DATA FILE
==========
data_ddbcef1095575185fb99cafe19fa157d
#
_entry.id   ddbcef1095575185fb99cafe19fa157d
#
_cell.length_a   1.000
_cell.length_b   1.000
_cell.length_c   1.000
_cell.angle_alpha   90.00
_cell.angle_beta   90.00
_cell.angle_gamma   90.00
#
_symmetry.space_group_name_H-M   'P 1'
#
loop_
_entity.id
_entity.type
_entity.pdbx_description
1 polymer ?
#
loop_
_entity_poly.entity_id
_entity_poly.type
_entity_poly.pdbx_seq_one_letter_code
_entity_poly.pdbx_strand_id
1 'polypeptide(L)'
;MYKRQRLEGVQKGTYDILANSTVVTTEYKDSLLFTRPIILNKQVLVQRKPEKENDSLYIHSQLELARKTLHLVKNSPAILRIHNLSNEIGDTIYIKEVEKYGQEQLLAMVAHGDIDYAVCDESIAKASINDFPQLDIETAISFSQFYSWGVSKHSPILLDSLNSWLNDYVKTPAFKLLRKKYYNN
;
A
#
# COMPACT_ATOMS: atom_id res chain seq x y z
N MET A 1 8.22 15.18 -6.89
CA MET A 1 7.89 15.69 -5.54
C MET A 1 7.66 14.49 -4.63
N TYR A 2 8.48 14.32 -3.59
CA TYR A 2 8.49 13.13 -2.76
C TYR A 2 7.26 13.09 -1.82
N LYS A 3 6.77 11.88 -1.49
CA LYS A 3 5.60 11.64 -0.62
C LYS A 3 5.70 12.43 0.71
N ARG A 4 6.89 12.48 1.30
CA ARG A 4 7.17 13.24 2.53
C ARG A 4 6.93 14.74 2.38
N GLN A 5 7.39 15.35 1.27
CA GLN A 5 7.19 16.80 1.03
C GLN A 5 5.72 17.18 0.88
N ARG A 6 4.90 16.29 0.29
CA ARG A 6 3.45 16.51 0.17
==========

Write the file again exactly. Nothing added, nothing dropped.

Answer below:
data_ddbcef1095575185fb99cafe19fa157d
#
_entry.id   ddbcef1095575185fb99cafe19fa157d
#
_cell.length_a   1.000
_cell.length_b   1.000
_cell.length_c   1.000
_cell.angle_alpha   90.00
_cell.angle_beta   90.00
_cell.angle_gamma   90.00
#
_symmetry.space_group_name_H-M   'P 1'
#
loop_
_entity.id
_entity.type
_entity.pdbx_description
1 polymer ?
#
loop_
_entity_poly.entity_id
_entity_poly.type
_entity_poly.pdbx_seq_one_letter_code
_entity_poly.pdbx_strand_id
1 'polypeptide(L)'
;MYKRQRLEGVQKGTYDILANSTVVTTEYKDSLLFTRPIILNKQVLVQRKPEKENDSLYIHSQLELARKTLHLVKNSPAILRIHNLSNEIGDTIYIKEVEKYGQEQLLAMVAHGDIDYAVCDESIAKASINDFPQLDIETAISFSQFYSWGVSKHSPILLDSLNSWLNDYVKTPAFKLLRKKYYNN
;
A
#
# COMPACT_ATOMS: atom_id res chain seq x y z
N MET A 1 8.22 15.18 -6.89
CA MET A 1 7.89 15.69 -5.54
C MET A 1 7.66 14.49 -4.63
N TYR A 2 8.48 14.32 -3.59
CA TYR A 2 8.49 13.13 -2.76
C TYR A 2 7.26 13.09 -1.82
N LYS A 3 6.77 11.88 -1.49
CA LYS A 3 5.60 11.64 -0.62
C LYS A 3 5.70 12.43 0.71
N ARG A 4 6.89 12.48 1.30
CA ARG A 4 7.17 13.24 2.53
C ARG A 4 6.93 14.74 2.38
N GLN A 5 7.39 15.35 1.27
CA GLN A 5 7.19 16.80 1.03
C GLN A 5 5.72 17.18 0.88
N ARG A 6 4.90 16.29 0.29
CA ARG A 6 3.45 16.51 0.17